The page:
Chronic Obstructive Pulmonary Disease is the fourth leading cause of death in New Zealand, and it’s estimated that 15% of Kiwis over 45 live with this condition, yet very few people have ever heard of it.
As World COPD Day approaches next Wednesday 16 November, the Asthma and Respiratory Foundation wants to get New Zealanders talking about COPD and taking action to protect their lungs.
"For many people getting a diagnosis of COPD comes as a shock," says Foundation Chief Executive Letitia Harding. "Firstly, they don’t know what it is and then they are often surprised to discover the symptoms they’ve been experiencing, often for some time, were warning signs that something wasn’t right with their respiratory health."
COPD is an umbrella term that covers emphysema, chronic bronchitis and chronic asthma; all conditions where the airways are permanently damaged making breathing progressively more difficult. It is incurable, but not untreatable and early diagnosis can make a huge difference to people’s future quality of life and respiratory health. Symptoms can include episodes of unexplained breathlessness, a cough that doesn’t go away and coughing up mucus, especially in the morning.
"Globally, COPD is often undiagnosed, and this is because many people mistake those symptoms as a natural part of aging or declining fitness levels," explains Foundation Medical Director Dr James Fingleton.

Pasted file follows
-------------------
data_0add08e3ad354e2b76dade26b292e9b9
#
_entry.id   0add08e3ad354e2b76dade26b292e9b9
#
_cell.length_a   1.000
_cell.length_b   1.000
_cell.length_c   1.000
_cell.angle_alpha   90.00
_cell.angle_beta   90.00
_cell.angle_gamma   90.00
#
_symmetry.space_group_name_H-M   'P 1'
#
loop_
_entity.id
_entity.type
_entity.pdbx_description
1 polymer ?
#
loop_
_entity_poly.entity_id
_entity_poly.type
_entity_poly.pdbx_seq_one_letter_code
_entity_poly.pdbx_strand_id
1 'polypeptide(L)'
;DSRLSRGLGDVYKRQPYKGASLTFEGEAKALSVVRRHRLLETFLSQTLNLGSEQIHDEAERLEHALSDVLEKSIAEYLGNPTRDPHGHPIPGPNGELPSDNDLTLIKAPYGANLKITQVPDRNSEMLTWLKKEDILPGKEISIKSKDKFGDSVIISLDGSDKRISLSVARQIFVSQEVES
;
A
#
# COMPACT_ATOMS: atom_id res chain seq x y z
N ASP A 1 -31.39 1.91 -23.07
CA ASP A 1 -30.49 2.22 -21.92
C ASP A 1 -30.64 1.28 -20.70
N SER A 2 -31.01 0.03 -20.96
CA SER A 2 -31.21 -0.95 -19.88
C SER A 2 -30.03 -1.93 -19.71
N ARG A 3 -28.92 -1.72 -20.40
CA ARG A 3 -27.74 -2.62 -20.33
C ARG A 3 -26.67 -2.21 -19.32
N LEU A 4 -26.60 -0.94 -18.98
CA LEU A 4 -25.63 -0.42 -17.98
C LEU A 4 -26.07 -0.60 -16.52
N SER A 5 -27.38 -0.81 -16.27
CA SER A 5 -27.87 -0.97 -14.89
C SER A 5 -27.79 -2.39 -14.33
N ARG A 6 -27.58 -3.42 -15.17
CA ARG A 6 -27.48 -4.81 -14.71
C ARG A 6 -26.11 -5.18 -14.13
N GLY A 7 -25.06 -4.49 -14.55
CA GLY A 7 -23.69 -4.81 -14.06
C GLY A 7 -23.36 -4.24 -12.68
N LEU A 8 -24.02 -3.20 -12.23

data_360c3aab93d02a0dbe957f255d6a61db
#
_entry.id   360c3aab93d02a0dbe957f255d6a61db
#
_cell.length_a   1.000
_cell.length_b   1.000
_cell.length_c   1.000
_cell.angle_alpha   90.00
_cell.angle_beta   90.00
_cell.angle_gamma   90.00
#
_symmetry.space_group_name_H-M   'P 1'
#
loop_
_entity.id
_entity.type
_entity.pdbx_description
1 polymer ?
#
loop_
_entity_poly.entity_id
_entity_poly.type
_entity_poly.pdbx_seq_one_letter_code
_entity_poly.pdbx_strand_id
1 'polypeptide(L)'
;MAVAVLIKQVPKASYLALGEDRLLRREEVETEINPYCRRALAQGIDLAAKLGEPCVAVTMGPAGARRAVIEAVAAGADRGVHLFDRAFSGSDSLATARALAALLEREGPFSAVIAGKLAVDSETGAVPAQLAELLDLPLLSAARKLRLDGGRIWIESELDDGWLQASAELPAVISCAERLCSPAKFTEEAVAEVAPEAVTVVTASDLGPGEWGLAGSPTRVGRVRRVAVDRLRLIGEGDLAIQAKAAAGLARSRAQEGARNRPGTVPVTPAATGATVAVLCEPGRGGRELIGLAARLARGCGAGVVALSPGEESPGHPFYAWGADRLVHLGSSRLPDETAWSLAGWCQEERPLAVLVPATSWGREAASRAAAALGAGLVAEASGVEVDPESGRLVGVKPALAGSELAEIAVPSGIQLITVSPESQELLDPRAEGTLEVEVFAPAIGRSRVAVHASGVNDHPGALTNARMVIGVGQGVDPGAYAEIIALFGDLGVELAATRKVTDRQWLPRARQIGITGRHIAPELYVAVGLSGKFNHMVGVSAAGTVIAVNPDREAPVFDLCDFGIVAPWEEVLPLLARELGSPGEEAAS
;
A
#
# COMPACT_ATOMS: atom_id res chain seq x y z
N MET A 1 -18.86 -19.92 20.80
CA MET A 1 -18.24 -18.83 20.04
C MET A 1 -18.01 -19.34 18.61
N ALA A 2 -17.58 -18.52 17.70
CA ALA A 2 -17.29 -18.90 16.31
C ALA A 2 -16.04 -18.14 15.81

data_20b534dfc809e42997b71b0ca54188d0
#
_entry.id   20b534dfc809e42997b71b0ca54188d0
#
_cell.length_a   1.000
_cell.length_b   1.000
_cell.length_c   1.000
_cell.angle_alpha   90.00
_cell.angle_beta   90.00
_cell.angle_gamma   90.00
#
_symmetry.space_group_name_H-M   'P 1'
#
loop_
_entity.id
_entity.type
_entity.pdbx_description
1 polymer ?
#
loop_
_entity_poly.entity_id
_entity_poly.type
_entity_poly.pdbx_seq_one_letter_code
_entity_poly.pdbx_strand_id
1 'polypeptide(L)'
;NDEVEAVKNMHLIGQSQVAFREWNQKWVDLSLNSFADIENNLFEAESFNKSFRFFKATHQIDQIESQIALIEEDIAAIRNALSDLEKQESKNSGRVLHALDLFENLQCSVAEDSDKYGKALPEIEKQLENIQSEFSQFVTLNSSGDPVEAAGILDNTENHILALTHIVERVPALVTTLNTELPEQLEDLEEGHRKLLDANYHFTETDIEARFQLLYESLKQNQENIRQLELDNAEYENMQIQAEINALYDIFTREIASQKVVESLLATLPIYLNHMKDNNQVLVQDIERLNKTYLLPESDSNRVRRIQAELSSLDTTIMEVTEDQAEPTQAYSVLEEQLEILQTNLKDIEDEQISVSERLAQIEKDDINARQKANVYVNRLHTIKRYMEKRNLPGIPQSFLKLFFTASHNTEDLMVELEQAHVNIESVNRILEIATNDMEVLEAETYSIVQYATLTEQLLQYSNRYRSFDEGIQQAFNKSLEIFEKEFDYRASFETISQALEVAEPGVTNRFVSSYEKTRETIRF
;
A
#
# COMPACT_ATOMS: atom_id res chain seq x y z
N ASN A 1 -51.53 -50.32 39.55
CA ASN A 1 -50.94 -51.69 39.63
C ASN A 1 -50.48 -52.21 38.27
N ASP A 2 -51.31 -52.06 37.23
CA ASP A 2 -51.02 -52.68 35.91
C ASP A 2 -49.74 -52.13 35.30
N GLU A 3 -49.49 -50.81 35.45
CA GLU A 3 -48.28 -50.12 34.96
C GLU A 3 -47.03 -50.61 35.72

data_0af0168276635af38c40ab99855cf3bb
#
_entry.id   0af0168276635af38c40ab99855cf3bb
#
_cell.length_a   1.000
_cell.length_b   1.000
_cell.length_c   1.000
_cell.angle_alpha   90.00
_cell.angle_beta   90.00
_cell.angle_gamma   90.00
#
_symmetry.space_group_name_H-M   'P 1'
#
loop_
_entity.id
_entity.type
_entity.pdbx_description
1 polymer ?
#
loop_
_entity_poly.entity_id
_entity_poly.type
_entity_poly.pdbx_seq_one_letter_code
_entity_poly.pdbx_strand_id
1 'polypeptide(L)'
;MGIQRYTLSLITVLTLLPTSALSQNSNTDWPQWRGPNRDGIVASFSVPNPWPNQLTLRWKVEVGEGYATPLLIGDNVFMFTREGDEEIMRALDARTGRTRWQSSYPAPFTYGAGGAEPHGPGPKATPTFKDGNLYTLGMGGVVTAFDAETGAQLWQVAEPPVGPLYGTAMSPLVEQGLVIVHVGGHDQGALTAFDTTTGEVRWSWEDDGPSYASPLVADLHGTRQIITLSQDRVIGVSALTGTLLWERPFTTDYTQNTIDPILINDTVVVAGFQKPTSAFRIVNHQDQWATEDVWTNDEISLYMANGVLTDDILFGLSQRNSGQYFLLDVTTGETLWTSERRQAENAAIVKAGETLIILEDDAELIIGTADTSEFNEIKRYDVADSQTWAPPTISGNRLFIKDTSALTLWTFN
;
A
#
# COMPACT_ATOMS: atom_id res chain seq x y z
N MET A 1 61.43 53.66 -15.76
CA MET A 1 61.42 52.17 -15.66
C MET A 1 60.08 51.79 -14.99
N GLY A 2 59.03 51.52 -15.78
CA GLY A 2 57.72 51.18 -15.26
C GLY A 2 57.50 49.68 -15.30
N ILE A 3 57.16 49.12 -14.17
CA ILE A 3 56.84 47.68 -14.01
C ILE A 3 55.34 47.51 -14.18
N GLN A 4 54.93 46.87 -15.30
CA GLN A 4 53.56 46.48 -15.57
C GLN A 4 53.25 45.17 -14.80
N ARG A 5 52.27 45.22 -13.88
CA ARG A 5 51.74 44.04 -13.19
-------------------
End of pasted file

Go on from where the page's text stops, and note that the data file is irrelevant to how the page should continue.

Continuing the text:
"Often people wait until these symptoms are severe before seeking help and by this time their lung function can be seriously compromised. The earlier we can get a diagnosis, the better. Early diagnosis increases the possibility of living a full and active life with COPD," he says.
COPD is caused by irritants and toxins making their way into the airways and causing permanent damage. Cigarette smoke, air pollution, chemical or dust inhalation in work environments can all cause COPD. However, there is also an inherited genetic condition which means people with no history of toxin exposure can develop COPD.
The theme of World COPD Day is ‘Your Lungs for Life’. Letitia says this is an important reminder that we need to care for our lungs and be conscious of what we are breathing into them, at every stage of life. "Staying smoke and vape-free is the best thing you can do for your lungs, and the lungs of your loved ones. As a society, we also need to be continually working to improve air quality in workplaces, homes and across New Zealand."
To mark World COPD Day, the Foundation will hold a webinar entitled ‘Living well with COPD’ on Tuesday 15 November at 7pm, where participants can ask questions of our panel of experts. Registration is available here.
For more information on COPD check out the Foundation’s website: https://www.asthmafoundation.org.nz/your-health/living-with-copd
19 February, 2021
The first-ever New Zealand COPD (Chronic Obstructive Pulmonary Disease) Guidelines have been published in the New Zealand Medical Journal today, providing a national framework for diagnosis and management of COPD in a New Zealand context